Over twenty years ago the first “Jumanji” showed us the most dangerous board game since Ouija. Now the apparently sentient game is back, having remodeled itself to lure in victims of the digital age.
A short prologue begins in 1996 after the discarded game is found washed up on a beach. Overhearing an angsty teen scoff at the idea of playing a board game, it transforms into a surprisingly retro looking game cartridge. Instead of running in fear, the foolish teen plays the game and is quickly consumed.
Fast forward to our current era and we are subjected to an unavoidable but cliched introduction to four very different high school students. Spencer (Alex Wolff) is big on brains but low on courage and self-confidence. He’s apparently highly allergic to something and needs to carry an Epipen around at all times, although for once, this plot device is never mentioned again. Fridge (Ser’Darius Blain) is a star football player who has his priorities and loyalties out of order. Bethany (Madison Iseman) is the epitome of a Mean Girl/Basic Bitch with such an attachment to her cell phone that she could be classified as a cyborg. Finally, there is Martha (Morgan Turner), a cute redhead who’s biggest flaw is she’s strongly opinionated and doesn’t back down when maybe she should? For various reasons, they all end up in detention together which consists of them cleaning out an old storage room. Magically, this room contains the old console, Jumanji game, an old school tube TV. The characters each grab a controller, pick an avatar, press start and promptly disintegrate.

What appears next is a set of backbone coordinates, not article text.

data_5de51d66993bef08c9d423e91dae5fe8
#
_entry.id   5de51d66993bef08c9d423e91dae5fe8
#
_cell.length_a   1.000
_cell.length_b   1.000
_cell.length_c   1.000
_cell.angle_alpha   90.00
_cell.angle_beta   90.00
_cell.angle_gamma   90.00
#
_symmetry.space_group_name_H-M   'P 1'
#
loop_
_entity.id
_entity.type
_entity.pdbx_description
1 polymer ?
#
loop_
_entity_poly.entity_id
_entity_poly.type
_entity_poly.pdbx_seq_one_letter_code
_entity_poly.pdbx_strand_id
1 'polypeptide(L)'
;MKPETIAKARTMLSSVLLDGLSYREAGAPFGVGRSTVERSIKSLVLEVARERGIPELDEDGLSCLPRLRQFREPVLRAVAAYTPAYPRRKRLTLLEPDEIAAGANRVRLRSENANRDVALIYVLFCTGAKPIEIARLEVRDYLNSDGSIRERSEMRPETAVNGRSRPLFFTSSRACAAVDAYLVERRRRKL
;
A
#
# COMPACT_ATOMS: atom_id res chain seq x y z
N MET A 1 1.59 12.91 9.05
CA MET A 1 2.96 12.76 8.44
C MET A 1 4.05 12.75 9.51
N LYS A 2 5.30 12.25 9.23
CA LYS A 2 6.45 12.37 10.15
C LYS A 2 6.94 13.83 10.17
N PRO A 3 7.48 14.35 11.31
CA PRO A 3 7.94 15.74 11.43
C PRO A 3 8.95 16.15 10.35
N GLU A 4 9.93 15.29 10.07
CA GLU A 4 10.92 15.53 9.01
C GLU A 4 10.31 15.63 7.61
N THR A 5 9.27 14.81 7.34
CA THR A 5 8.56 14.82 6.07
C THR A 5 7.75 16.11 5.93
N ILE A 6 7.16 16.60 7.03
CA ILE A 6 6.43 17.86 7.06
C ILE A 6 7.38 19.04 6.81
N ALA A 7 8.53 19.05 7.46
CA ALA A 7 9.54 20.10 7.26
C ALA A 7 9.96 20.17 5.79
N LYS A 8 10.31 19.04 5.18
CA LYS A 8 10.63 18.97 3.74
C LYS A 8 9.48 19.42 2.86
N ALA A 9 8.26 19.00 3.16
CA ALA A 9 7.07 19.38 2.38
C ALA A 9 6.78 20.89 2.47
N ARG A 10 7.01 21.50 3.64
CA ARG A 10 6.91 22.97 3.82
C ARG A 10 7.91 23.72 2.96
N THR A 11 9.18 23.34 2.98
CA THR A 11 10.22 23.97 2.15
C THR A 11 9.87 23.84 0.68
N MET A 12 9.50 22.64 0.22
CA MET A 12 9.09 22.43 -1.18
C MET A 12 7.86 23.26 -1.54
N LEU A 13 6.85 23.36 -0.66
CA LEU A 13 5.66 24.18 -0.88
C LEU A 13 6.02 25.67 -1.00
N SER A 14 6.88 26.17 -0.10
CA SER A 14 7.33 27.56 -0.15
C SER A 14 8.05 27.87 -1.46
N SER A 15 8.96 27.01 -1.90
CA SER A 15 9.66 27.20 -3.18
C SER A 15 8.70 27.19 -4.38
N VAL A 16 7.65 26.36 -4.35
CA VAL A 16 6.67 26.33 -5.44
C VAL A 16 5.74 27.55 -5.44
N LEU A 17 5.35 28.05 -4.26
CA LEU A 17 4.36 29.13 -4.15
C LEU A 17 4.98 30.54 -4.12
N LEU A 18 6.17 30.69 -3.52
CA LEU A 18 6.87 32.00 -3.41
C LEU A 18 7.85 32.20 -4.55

It’s at this point the movie begins to embrace its silliness and the fun begins. Each character has now taken on the (anatomically correct) physical aspects of the avatars they selected, which alone is enough to induce spontaneous laughter. Spencer is now played by Dwayne Johnson, Fridge by Kevin Hart, Martha by Karen Gillan, and Bethany hilarious portrayed by Jack Black. Not only is this casting near comedic perfection, but they are essentially channeling teenagers. Their looks, expressions, and reactions to the various trials they encounter are not those of adults, but of teenagers trapped in an adult body. (Which conjures up pleasant memories of Tom Hanks’ “BIG”)
Like any good video game, the players are motivated forward by a series of tasks and challenged with obstacles that slowly tick off their three available lives. With a healthy mix of physical comedy, ridiculous but family-friendly action, and clever riffs on video game logic, there’s something for everyone to enjoy. Sure, cliches abound, and the life-lesson-of-the-week message makes it quite predictable at times, but no one can deny this is a fun movie. The only true problem it has are the avatars are so entertaining, it’s a bit disappointing when we’re returned to the real world.